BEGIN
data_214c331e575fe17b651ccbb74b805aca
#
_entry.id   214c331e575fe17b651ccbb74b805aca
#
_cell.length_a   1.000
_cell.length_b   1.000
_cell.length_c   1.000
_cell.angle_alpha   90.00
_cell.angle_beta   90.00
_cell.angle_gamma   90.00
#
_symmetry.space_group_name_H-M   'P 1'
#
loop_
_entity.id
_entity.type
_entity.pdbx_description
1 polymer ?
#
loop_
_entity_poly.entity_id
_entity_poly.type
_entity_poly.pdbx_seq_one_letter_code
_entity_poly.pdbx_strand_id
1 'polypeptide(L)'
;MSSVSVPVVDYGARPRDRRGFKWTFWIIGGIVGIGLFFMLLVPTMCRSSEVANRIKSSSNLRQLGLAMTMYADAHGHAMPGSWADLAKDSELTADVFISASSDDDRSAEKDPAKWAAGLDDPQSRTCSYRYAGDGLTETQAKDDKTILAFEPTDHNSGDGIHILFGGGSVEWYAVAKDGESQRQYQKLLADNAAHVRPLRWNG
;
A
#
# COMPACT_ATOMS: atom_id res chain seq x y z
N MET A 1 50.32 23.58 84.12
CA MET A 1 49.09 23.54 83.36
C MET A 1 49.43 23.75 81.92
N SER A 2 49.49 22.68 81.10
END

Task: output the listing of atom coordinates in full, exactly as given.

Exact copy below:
data_214c331e575fe17b651ccbb74b805aca
#
_entry.id   214c331e575fe17b651ccbb74b805aca
#
_cell.length_a   1.000
_cell.length_b   1.000
_cell.length_c   1.000
_cell.angle_alpha   90.00
_cell.angle_beta   90.00
_cell.angle_gamma   90.00
#
_symmetry.space_group_name_H-M   'P 1'
#
loop_
_entity.id
_entity.type
_entity.pdbx_description
1 polymer ?
#
loop_
_entity_poly.entity_id
_entity_poly.type
_entity_poly.pdbx_seq_one_letter_code
_entity_poly.pdbx_strand_id
1 'polypeptide(L)'
;MSSVSVPVVDYGARPRDRRGFKWTFWIIGGIVGIGLFFMLLVPTMCRSSEVANRIKSSSNLRQLGLAMTMYADAHGHAMPGSWADLAKDSELTADVFISASSDDDRSAEKDPAKWAAGLDDPQSRTCSYRYAGDGLTETQAKDDKTILAFEPTDHNSGDGIHILFGGGSVEWYAVAKDGESQRQYQKLLADNAAHVRPLRWNG
;
A
#
# COMPACT_ATOMS: atom_id res chain seq x y z
N MET A 1 50.32 23.58 84.12
CA MET A 1 49.09 23.54 83.36
C MET A 1 49.43 23.75 81.92
N SER A 2 49.49 22.68 81.10